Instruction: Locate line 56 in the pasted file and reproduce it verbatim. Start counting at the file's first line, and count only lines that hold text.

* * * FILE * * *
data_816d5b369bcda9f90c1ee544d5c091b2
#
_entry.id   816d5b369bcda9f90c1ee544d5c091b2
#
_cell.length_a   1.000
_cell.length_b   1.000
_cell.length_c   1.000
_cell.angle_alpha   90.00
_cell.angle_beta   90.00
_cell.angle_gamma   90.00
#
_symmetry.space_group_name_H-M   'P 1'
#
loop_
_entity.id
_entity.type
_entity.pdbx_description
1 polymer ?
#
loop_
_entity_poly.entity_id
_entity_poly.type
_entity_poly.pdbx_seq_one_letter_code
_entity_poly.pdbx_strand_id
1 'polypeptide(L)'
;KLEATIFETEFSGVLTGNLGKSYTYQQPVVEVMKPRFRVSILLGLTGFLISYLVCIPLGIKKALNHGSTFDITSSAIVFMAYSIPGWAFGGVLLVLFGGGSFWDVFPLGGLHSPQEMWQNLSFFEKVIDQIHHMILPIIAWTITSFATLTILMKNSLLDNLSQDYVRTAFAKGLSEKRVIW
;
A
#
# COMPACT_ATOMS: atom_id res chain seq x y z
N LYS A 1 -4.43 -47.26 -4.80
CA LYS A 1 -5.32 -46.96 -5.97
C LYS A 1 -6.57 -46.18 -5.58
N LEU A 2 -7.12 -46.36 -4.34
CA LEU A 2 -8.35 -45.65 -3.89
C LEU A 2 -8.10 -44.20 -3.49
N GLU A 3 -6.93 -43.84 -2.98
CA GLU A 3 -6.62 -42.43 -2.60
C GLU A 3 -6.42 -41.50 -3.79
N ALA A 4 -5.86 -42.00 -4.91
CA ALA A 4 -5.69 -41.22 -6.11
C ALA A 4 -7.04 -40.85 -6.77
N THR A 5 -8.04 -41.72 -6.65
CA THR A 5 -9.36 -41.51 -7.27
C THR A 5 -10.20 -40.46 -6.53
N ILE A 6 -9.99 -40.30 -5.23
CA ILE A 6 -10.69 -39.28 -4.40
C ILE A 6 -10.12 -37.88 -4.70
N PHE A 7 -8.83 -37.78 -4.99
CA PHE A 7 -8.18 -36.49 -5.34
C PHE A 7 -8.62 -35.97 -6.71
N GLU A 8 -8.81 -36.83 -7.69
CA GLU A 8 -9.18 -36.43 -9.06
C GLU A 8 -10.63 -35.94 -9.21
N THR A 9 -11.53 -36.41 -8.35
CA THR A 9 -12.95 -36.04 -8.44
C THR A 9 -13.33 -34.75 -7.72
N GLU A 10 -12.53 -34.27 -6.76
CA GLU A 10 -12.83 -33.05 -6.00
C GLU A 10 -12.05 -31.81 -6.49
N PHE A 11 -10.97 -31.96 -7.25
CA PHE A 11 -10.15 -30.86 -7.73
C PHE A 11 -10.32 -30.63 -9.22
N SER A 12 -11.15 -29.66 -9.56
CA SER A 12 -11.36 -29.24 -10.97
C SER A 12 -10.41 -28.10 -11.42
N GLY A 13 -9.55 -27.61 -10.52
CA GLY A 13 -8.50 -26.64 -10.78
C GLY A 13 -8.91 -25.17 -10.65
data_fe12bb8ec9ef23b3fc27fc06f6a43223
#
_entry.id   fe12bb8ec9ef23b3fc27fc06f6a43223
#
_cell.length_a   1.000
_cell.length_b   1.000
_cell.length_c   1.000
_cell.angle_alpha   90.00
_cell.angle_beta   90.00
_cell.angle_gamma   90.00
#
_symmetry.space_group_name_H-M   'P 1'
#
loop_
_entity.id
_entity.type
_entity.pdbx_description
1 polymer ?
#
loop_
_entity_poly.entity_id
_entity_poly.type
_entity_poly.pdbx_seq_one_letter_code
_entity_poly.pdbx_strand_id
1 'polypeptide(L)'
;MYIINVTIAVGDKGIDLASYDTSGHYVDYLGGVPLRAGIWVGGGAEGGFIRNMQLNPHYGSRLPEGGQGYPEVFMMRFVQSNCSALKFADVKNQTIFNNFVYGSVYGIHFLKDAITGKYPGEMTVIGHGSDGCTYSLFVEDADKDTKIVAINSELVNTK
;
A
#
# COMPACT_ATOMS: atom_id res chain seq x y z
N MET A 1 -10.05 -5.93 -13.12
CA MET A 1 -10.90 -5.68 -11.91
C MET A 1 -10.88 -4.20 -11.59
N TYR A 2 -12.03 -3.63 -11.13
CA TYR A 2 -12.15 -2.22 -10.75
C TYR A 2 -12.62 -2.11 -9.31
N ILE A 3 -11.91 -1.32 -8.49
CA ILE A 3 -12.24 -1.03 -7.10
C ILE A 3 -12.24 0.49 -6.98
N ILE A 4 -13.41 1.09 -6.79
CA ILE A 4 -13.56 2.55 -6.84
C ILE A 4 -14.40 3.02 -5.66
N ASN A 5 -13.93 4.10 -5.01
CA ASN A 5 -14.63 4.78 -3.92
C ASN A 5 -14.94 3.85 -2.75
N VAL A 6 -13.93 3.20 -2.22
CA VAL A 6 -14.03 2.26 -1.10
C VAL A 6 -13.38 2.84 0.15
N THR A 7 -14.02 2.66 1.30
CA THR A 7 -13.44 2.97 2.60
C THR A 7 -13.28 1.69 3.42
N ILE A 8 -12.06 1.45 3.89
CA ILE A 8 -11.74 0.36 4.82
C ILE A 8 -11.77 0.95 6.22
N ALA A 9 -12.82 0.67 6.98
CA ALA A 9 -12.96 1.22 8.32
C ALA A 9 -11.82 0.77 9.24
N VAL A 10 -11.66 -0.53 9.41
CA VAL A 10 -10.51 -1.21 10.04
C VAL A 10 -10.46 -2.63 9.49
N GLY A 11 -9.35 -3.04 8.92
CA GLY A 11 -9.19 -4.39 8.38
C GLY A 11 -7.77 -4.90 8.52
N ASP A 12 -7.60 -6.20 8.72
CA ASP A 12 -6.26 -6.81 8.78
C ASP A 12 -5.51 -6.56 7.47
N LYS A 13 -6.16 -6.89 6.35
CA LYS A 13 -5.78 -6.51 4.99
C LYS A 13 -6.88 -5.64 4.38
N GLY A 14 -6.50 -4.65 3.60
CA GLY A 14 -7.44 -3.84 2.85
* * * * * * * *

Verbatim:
CA THR A 9 -12.95 -36.04 -8.44